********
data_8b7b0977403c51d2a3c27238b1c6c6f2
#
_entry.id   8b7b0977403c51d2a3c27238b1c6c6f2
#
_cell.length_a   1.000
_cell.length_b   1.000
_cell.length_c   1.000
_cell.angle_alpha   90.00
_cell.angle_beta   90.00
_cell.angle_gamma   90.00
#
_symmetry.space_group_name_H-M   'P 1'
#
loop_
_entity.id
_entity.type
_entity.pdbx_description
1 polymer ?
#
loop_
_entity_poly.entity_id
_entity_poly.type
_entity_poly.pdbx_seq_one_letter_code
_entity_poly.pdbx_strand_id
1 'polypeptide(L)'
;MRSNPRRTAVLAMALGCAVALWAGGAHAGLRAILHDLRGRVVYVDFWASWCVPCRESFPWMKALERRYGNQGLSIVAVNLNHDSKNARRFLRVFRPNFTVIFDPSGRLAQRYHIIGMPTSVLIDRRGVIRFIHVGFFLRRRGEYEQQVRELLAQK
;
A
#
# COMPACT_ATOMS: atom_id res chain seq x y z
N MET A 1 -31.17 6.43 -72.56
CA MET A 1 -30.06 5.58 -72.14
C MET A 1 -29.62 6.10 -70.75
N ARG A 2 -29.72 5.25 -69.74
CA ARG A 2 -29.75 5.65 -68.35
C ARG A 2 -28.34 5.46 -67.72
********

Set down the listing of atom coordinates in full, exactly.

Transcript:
data_8b7b0977403c51d2a3c27238b1c6c6f2
#
_entry.id   8b7b0977403c51d2a3c27238b1c6c6f2
#
_cell.length_a   1.000
_cell.length_b   1.000
_cell.length_c   1.000
_cell.angle_alpha   90.00
_cell.angle_beta   90.00
_cell.angle_gamma   90.00
#
_symmetry.space_group_name_H-M   'P 1'
#
loop_
_entity.id
_entity.type
_entity.pdbx_description
1 polymer ?
#
loop_
_entity_poly.entity_id
_entity_poly.type
_entity_poly.pdbx_seq_one_letter_code
_entity_poly.pdbx_strand_id
1 'polypeptide(L)'
;MRSNPRRTAVLAMALGCAVALWAGGAHAGLRAILHDLRGRVVYVDFWASWCVPCRESFPWMKALERRYGNQGLSIVAVNLNHDSKNARRFLRVFRPNFTVIFDPSGRLAQRYHIIGMPTSVLIDRRGVIRFIHVGFFLRRRGEYEQQVRELLAQK
;
A
#
# COMPACT_ATOMS: atom_id res chain seq x y z
N MET A 1 -31.17 6.43 -72.56
CA MET A 1 -30.06 5.58 -72.14
C MET A 1 -29.62 6.10 -70.75
N ARG A 2 -29.72 5.25 -69.74
CA ARG A 2 -29.75 5.65 -68.35
C ARG A 2 -28.34 5.46 -67.72